Last fall, Gabrielle Union interviewed her bosses Mara Brock Akil and Salim Akil, the husband and wife team behind Being Mary Jane for The Hollywood Reporter. When Union asked a question about intentionally the show for a black audience, Salim answered,
It’s a popular thing now in TV to say, “This character happens to be black.” But one thing I’ve always admired about our approach is that we actually do black on purpose. We’re not shy about saying that.
In a recent interview with Vulture, Mara Brock Akil was asked about creating shows that are “black on purpose” as opposed to color-blind casting and she gave this amazing answer,
You and your husband, Being Mary Jane executive producer Salim Akil, have spoken about the idea of “black on purpose” when it comes to casting. Why do you prefer that over color-blind casting?
I’m an artist, and part of the story is all of the background. That informs why something happened. If you’re going to explore ISIS, it’s a lot to unfold to see how we got there. Well, same thing about a person. You’ve got to go back and figure out why they’re that way. What’s interesting to me is that when it comes to sometimes getting things made, we have to [cast color-blind]. I’m like, No, I’m not fucking color-blind! I have a rich history, can you include that? It’s a roadmap for how I’m able to write my characters. I don’t know why race and culture would not be important to a character. The problem is when I want to go into the room and be black on purpose, the chances of me getting that program on are nil. Typically, an entry point for television creators is when a new network is trying to launch and wants to build off a large demographic to garner some success. UPN, the CW, Warner Brothers at one point in time, they went to black programming so they could go get a demographic, and then as soon as they built their networks, much like America, they get booted out for what they call mainstream. BET is a place for black entertainment, and that’s why a show like Being Mary Jane can be on. People say, “Being Mary Jane can be on anything!” Well, yeah, but when I went to pitch it, nobody wanted it.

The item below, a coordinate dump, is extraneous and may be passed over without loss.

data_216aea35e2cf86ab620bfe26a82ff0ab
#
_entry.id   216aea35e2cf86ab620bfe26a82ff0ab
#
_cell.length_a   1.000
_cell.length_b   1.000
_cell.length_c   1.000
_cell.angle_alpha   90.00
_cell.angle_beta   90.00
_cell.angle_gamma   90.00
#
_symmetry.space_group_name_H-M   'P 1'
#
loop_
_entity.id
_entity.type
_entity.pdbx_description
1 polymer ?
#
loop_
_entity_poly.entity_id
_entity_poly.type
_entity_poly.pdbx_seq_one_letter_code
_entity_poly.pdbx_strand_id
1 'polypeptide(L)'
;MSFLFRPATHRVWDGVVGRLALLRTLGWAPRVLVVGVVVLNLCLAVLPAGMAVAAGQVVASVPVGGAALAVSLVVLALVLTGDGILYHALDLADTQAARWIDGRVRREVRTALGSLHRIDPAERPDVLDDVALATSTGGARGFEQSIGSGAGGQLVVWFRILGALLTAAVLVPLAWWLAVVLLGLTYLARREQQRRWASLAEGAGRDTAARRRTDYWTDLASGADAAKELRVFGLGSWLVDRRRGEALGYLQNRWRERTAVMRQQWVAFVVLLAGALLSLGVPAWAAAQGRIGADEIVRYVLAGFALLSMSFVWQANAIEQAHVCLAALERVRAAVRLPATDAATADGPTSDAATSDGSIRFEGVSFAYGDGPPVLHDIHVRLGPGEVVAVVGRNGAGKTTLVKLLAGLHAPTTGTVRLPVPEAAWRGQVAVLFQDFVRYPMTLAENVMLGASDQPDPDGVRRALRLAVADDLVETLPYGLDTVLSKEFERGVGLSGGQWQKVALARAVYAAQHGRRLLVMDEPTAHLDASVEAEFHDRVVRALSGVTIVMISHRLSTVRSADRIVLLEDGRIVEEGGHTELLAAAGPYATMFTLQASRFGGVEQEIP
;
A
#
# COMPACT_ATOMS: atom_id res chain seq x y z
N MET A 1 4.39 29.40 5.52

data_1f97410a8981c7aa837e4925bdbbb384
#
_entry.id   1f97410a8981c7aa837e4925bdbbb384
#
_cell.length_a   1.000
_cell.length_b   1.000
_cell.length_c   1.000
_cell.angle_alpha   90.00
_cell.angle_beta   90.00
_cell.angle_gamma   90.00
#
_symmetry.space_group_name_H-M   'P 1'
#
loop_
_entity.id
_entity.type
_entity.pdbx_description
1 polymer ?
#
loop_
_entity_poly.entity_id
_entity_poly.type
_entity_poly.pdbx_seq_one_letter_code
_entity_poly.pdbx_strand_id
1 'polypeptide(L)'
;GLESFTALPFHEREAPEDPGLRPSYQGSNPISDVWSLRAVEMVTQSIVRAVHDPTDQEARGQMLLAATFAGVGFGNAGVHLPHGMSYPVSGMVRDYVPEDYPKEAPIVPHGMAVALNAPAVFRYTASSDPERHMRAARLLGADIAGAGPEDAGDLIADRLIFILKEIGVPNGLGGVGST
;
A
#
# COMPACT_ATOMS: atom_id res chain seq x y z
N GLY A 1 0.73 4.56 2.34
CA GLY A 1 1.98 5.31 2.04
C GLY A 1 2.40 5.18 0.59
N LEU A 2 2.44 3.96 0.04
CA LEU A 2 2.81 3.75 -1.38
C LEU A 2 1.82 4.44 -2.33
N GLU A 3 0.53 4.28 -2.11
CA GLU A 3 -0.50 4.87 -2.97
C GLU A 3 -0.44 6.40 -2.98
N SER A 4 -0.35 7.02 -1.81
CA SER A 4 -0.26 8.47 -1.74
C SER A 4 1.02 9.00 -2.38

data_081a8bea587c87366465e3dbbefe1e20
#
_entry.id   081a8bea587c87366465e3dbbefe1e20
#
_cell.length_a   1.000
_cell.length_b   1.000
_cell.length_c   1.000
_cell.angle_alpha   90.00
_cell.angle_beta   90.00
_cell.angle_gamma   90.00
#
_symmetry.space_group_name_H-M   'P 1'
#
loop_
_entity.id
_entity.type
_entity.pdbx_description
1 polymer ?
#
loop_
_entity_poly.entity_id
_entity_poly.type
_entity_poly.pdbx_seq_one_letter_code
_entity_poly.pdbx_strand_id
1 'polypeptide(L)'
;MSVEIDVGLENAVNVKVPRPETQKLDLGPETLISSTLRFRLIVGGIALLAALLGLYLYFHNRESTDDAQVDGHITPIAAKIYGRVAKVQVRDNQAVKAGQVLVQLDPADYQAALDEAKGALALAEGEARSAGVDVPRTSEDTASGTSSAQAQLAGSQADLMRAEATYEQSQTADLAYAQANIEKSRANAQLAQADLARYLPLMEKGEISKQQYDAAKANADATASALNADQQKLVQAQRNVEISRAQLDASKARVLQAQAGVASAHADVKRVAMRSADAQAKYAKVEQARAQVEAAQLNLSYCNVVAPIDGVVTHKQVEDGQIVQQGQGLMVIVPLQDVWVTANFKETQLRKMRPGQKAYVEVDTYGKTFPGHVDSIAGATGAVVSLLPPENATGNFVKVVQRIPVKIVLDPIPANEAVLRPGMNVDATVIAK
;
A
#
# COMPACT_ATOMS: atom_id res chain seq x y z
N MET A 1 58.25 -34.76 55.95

The success of Being Mary Jane and shows like Empire, meaning that networks and different content platforms aren’t shying away from “black on purpose” television, and that such shows can be viable and successful. Even Scandal and How to Get Away With Murder are “purposely black” in the level of nuance afforded to the lead characters of each show, despite having mixed casts.